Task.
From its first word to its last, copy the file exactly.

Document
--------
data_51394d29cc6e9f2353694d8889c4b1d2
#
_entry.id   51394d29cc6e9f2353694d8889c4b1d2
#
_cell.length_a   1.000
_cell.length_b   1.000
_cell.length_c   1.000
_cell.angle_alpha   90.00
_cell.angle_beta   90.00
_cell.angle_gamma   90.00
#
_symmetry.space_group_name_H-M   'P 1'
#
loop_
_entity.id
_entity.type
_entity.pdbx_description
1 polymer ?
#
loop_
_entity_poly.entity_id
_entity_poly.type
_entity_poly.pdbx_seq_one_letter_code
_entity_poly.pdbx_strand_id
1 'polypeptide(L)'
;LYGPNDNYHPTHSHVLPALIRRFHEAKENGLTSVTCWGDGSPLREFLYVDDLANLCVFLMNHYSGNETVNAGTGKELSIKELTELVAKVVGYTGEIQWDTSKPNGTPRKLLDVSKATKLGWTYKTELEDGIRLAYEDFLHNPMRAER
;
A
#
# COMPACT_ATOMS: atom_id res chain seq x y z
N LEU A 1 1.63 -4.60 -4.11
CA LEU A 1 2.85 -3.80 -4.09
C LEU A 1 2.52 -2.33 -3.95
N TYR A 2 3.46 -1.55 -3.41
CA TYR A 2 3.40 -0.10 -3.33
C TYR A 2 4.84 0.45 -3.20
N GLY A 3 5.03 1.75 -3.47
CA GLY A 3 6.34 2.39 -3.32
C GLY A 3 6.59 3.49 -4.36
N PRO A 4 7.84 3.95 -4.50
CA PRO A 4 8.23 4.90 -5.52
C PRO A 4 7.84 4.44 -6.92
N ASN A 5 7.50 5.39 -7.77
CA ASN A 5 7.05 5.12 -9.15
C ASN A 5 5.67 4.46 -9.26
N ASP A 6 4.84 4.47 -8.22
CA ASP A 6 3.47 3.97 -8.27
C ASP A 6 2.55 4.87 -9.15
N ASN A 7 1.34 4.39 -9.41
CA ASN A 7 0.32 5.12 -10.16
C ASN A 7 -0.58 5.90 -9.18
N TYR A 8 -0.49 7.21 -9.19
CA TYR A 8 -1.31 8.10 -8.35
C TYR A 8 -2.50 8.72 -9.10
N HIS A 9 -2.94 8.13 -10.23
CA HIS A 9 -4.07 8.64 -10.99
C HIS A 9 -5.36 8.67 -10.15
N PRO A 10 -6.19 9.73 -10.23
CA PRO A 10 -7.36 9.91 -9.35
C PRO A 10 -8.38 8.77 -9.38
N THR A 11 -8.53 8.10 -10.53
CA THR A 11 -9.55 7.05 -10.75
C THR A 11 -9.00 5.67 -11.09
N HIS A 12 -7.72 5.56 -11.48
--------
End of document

data_51394d29cc6e9f2353694d8889c4b1d2
#
_entry.id   51394d29cc6e9f2353694d8889c4b1d2
#
_cell.length_a   1.000
_cell.length_b   1.000
_cell.length_c   1.000
_cell.angle_alpha   90.00
_cell.angle_beta   90.00
_cell.angle_gamma   90.00
#
_symmetry.space_group_name_H-M   'P 1'
#
loop_
_entity.id
_entity.type
_entity.pdbx_description
1 polymer ?
#
loop_
_entity_poly.entity_id
_entity_poly.type
_entity_poly.pdbx_seq_one_letter_code
_entity_poly.pdbx_strand_id
1 'polypeptide(L)'
;LYGPNDNYHPTHSHVLPALIRRFHEAKENGLTSVTCWGDGSPLREFLYVDDLANLCVFLMNHYSGNETVNAGTGKELSIKELTELVAKVVGYTGEIQWDTSKPNGTPRKLLDVSKATKLGWTYKTELEDGIRLAYEDFLHNPMRAER
;
A
#
# COMPACT_ATOMS: atom_id res chain seq x y z
N LEU A 1 1.63 -4.60 -4.11
CA LEU A 1 2.85 -3.80 -4.09
C LEU A 1 2.52 -2.33 -3.95
N TYR A 2 3.46 -1.55 -3.41
CA TYR A 2 3.40 -0.10 -3.33
C TYR A 2 4.84 0.45 -3.20
N GLY A 3 5.03 1.75 -3.47
CA GLY A 3 6.34 2.39 -3.32
C GLY A 3 6.59 3.49 -4.36
N PRO A 4 7.84 3.95 -4.50
CA PRO A 4 8.23 4.90 -5.52
C PRO A 4 7.84 4.44 -6.92
N ASN A 5 7.50 5.39 -7.77
CA ASN A 5 7.05 5.12 -9.15
C ASN A 5 5.67 4.46 -9.26
N ASP A 6 4.84 4.47 -8.22
CA ASP A 6 3.47 3.97 -8.27
C ASP A 6 2.55 4.87 -9.15
N ASN A 7 1.34 4.39 -9.41
CA ASN A 7 0.32 5.12 -10.16
C ASN A 7 -0.58 5.90 -9.18
N TYR A 8 -0.49 7.21 -9.19
CA TYR A 8 -1.31 8.10 -8.35
C TYR A 8 -2.50 8.72 -9.10
N HIS A 9 -2.94 8.13 -10.23
CA HIS A 9 -4.07 8.64 -10.99
C HIS A 9 -5.36 8.67 -10.15
N PRO A 10 -6.19 9.73 -10.23
CA PRO A 10 -7.36 9.91 -9.35
C PRO A 10 -8.38 8.77 -9.38
N THR A 11 -8.53 8.10 -10.53
CA THR A 11 -9.55 7.05 -10.75
C THR A 11 -9.00 5.67 -11.09
N HIS A 12 -7.72 5.56 -11.48